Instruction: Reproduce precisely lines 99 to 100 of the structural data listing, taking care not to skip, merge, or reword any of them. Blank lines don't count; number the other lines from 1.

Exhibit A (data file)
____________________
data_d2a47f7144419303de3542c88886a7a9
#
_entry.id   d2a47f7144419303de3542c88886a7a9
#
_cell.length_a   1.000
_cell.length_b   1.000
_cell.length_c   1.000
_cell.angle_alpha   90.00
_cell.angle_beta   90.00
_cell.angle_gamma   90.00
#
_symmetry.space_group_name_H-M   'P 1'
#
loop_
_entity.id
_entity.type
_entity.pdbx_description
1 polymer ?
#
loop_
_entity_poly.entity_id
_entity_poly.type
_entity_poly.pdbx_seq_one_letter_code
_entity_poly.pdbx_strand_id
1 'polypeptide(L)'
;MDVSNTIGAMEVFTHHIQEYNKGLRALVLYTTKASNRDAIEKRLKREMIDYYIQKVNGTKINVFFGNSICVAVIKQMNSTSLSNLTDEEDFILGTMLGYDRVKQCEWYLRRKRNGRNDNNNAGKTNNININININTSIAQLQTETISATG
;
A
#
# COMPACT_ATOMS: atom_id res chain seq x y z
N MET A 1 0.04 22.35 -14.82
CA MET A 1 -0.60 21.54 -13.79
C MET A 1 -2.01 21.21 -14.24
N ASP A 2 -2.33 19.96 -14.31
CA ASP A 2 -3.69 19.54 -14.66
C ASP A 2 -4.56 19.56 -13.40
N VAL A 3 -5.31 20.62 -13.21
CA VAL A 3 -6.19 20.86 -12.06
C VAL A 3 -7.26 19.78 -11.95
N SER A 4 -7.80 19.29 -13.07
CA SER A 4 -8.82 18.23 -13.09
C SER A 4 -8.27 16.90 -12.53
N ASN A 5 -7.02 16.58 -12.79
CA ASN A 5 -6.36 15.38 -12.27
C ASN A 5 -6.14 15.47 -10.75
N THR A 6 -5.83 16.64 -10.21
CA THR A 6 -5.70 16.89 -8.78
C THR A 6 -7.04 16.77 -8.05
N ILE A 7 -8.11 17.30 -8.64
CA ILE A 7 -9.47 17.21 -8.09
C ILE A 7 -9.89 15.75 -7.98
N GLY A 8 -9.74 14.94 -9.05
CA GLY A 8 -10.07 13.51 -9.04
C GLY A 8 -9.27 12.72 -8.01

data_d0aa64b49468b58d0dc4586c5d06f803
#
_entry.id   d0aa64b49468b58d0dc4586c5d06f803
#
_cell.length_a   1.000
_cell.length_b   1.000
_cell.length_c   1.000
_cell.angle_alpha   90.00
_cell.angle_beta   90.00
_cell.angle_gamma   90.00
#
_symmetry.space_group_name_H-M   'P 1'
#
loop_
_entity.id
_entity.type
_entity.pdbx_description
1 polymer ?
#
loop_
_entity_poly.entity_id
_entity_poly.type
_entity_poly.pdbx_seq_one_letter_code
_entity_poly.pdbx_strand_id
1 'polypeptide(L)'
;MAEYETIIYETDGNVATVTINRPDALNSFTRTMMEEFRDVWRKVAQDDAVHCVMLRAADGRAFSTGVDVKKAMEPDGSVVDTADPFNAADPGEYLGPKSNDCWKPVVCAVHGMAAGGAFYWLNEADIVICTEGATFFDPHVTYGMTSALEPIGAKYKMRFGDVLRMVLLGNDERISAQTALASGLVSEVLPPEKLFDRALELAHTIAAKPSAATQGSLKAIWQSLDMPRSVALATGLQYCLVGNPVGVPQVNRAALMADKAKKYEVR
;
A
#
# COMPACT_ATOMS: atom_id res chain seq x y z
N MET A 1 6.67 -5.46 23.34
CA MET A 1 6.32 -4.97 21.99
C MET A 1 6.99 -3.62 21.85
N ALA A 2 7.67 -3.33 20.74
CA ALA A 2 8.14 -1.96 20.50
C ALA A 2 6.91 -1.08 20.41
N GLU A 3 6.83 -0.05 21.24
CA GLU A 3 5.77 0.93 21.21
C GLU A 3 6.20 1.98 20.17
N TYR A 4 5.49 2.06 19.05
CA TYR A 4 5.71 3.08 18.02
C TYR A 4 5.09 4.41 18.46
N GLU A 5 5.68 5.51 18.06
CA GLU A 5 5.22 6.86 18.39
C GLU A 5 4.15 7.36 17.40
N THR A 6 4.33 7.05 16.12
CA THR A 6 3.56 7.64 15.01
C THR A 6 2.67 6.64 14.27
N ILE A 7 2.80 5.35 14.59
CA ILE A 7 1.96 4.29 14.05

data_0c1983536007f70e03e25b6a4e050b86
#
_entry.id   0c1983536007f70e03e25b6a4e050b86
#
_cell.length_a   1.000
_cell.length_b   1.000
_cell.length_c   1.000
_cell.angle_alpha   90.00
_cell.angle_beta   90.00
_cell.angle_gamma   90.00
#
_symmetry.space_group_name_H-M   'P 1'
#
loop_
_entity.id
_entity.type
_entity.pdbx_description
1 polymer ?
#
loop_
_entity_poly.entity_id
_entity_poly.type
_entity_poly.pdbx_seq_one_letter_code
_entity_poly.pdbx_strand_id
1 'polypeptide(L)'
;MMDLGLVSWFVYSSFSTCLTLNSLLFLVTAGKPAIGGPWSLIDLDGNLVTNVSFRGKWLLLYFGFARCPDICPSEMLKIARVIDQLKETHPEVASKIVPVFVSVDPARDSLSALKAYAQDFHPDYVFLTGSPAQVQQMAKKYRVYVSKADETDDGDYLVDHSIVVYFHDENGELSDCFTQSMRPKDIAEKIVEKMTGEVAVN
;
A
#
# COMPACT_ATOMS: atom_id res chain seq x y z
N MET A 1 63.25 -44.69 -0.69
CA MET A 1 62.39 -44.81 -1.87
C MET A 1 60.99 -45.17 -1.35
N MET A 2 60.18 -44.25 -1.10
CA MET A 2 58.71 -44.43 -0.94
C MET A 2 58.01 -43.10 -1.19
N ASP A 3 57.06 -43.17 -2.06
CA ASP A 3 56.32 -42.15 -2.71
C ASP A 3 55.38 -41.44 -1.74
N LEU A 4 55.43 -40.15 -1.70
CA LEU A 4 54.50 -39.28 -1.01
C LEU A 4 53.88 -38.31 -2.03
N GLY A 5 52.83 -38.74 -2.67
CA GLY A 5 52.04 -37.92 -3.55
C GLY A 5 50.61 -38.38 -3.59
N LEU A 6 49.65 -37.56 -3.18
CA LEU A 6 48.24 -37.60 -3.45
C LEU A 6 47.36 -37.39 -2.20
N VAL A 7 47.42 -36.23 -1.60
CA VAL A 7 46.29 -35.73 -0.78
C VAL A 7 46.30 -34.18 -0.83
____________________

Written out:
C GLU A 5 4.15 7.36 17.40
N THR A 6 4.33 7.05 16.12